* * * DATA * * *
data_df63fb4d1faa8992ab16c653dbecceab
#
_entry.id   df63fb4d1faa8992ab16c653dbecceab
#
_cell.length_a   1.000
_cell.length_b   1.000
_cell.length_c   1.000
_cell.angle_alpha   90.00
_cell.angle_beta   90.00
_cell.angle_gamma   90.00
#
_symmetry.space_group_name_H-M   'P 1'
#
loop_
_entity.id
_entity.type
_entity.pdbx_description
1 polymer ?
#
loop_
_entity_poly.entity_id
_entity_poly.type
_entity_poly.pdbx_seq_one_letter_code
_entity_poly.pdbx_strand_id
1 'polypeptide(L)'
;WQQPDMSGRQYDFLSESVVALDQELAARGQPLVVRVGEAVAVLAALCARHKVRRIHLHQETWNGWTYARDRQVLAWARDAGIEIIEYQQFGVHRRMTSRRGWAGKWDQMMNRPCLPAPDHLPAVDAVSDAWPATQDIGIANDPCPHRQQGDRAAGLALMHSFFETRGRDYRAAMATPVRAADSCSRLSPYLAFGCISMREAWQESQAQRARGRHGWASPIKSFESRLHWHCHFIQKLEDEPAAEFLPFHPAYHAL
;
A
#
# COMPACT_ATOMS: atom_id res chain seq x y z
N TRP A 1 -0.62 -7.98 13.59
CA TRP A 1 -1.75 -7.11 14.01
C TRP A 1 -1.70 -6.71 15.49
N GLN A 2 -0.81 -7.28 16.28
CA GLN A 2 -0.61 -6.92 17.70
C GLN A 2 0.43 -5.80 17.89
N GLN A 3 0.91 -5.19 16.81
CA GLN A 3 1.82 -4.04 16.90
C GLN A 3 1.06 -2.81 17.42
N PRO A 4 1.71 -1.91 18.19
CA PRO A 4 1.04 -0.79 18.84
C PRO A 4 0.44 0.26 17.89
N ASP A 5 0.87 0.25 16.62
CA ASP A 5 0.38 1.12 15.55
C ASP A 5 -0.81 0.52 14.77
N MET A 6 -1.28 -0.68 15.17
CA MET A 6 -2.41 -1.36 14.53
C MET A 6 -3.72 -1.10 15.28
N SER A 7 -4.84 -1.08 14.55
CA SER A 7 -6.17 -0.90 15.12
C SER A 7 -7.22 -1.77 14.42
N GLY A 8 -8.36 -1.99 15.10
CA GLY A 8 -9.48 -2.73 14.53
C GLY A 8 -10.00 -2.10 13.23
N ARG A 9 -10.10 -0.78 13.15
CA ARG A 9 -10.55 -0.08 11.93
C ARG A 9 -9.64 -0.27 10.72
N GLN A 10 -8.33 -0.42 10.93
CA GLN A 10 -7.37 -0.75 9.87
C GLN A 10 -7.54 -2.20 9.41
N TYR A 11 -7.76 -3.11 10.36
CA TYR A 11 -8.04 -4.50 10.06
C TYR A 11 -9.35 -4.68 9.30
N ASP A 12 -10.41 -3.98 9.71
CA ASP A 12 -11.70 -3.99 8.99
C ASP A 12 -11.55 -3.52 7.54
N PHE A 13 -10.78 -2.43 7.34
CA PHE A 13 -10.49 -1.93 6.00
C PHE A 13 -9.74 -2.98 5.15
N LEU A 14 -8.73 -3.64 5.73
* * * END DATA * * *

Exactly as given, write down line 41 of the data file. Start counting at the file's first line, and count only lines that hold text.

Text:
CA PRO A 4 1.04 -0.79 18.84